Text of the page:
Trains represent a great way of getting around, and they almost always come out ahead in terms of cost per mile, especially if you consider driving. However, being cheaper is one thing – being as cheap as possible is something else entirely. We are going to assume that you are not the biggest fan of spending more than is necessary on your train travel, and the following tips have been pulled together to make the entire concept of moving around by train as cost-effective as possible.
1. Always Keep an Eye on Advance Bookings
There will be times when life happens, and you need to hop on a train and be somewhere else immediately. In general, however, you have plenty of notice for the longer journeys, and it is prudent to use this advance notice to your advantage. You can shave at least half the price off a ticket by booking more than a week in advance compared to buying the same ticket on the day. In some cases, the reduction is almost breath-taking – advance tickets are typically available 3 months before the journey, and they can be up to 90% cheaper. While the reductions will not be quite as vast closer to the date, anything bought up to midnight on the day before the journey counts as an advance ticket, and this will often be reflected in the price.
2. Take the Slower Route when Not in a Rush
It makes sense that you want to get from A to B as quickly as possible, but you often pay for the privilege. On longer routes, there are often multiple services that ultimately start and end in the same place. One just covers more local routes – this means more stops and longer journey time. Alternatively, you can add another stop to your journey and take advantage of the cost savings involved. You’ll add less than an hour to the overall journey time while potentially cutting the travel cost in half.
3. Use Off-Peak Tickets where Possible
On- and off-peak tickets are not available everywhere, but our readers that live in areas where they are will be used to the idea of the off-peak ones being significantly cheaper. As a general rule, these are the tickets used by people not travelling to work, so they tend to be valid in the evening and at weekends. Given that this feature should have you thinking about planning ahead, see if you can modify your travel plans to accommodate an earlier or later start to avoid peak times.
4. Buy Numerous Tickets for a Single Journey
As long as you have one or more tickets covering your entire journey, you will have no issues with buying as many as is necessary. The easy option is to buy a ticket that starts at point A on your journey and ends at point B where you get off. Train companies know this and price it in for convenience. If you have the time and inclination, however, you can buy tickets to cover shorter legs of the journey, and potentially even individual stops. This tip can even be combined with the off-peak advice above – if your journey begins at peak time but becomes off-peak partway through, you’ll only need an off-peak ticket to complete it.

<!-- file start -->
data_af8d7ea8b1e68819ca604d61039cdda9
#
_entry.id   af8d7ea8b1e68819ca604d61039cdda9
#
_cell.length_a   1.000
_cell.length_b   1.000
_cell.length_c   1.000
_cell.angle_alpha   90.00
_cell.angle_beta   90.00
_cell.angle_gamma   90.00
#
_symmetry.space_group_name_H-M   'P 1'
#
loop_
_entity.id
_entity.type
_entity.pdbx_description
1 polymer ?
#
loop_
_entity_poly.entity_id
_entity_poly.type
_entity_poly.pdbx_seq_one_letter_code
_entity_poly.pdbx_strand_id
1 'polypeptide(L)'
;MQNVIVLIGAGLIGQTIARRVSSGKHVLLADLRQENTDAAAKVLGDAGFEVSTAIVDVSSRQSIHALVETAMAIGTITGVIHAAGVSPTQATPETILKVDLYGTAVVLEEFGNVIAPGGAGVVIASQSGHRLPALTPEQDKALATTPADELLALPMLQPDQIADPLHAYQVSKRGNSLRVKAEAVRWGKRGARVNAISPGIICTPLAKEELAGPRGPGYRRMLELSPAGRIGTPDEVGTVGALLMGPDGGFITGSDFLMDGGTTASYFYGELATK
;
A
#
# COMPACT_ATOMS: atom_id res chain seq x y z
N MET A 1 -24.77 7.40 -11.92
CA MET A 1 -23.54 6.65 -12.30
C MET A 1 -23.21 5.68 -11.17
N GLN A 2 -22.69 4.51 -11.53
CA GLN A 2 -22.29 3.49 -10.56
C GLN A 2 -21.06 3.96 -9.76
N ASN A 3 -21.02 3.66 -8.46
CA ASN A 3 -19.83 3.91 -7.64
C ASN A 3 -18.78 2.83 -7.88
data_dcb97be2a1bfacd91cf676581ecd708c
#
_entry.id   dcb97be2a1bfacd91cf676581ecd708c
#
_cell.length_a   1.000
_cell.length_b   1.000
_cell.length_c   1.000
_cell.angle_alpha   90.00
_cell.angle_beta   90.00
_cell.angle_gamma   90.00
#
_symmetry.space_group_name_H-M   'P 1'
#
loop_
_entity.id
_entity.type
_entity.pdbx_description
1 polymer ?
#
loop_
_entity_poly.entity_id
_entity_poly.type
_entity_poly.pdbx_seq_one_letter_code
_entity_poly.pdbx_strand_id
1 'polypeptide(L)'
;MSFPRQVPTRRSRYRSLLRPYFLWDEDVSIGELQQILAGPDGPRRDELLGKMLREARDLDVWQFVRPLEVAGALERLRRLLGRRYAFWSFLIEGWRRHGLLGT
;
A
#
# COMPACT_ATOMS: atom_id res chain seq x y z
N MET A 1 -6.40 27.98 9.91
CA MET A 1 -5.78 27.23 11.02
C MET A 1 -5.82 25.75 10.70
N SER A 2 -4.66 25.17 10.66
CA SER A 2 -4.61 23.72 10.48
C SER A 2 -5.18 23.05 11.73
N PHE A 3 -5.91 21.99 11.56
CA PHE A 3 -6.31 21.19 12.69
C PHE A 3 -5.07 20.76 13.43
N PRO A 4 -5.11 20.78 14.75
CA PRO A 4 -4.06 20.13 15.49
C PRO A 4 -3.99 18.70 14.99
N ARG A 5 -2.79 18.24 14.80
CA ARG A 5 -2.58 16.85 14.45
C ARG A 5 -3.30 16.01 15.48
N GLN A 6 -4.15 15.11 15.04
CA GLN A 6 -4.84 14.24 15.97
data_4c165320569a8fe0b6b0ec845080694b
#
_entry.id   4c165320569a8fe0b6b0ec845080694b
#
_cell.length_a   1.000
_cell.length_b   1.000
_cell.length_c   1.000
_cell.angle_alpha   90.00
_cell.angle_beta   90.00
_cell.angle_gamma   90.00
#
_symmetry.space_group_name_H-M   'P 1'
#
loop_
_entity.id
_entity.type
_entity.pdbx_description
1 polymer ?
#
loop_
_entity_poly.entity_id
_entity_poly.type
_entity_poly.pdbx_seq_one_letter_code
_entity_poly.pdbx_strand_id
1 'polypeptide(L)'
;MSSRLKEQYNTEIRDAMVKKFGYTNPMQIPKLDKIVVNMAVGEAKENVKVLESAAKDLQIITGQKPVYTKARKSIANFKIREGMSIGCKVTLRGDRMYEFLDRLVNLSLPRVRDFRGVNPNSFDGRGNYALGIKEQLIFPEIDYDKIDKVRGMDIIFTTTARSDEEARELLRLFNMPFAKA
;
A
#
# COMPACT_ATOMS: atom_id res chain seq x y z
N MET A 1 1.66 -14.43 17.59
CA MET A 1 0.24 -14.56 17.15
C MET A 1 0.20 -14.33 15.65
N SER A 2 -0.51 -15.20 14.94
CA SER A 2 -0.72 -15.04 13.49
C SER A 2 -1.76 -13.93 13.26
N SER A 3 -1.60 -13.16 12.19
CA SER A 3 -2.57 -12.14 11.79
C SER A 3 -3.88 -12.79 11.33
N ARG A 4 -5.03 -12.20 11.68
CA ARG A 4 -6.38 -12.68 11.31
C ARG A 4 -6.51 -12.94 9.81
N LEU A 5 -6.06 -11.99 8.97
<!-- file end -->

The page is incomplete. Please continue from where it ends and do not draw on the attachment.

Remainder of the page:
5. Use Certain Payment Methods for Cashback and Incentives
Both cashback websites and the equivalent credit cards can shave a few percentage points off the price of rail travel. Again, the chances are that you are planning ahead here, so there is time to decide on the card of choice while also weighing up the various cashback offers. There will always be some kind of cashback available while booking, and it can add up quickly for frequent travellers.
6. Get a Railcard
This tip varies once more depending on where you live, but most train operators give travellers the chance to discount their fares with up-front payment. Naturally, if you are going somewhere by train and back again, and do not plan to make another journey within 12 months, then prepaid discount cards are not worth it. However, if you take long journeys regularly, the savings can add up. If you are a student or fit into other concession categories, the savings are likely to be even bigger.
7. Look into Season Tickets if you are a Frequent Traveller
This one is a no-brainer but worth mentioning for anyone that may have forgotten. The nature of season tickets means that they will be far cheaper than the equivalent single or return ticket bought on the day, and they cover various periods. Even if you are making the same journey every day for a week, you will cut travel prices almost in half by paying upfront.
8. Bring Your Friends and Get a Group Discount
Train companies love group bookings. One person has decided to make a journey and does the marketing for them by encouraging others to come along. While not stated directly, the operator passes on a reward by way of group booking discounts as they love to see their seats being filled quickly. Once your group size passes a certain threshold, you will start to receive increasing percentages off the full price.
9. Do Not Always Buy Direct
Part of the reason why buying on the day is so expensive is that you are a captive audience – the ticket desk in the station and the various machines are your only options. When you have the internet to hand, you can buy straight from the operator, but consider third-party sellers too as they may be able to do a better deal.
10. Don’t Buy a Return by Default
If you go somewhere, the chances are that you’ll want to come back at some point. Return tickets are convenient, but not always the cheap option. Two singles at specific times can be cheaper, as can off-peak travel as outlined above.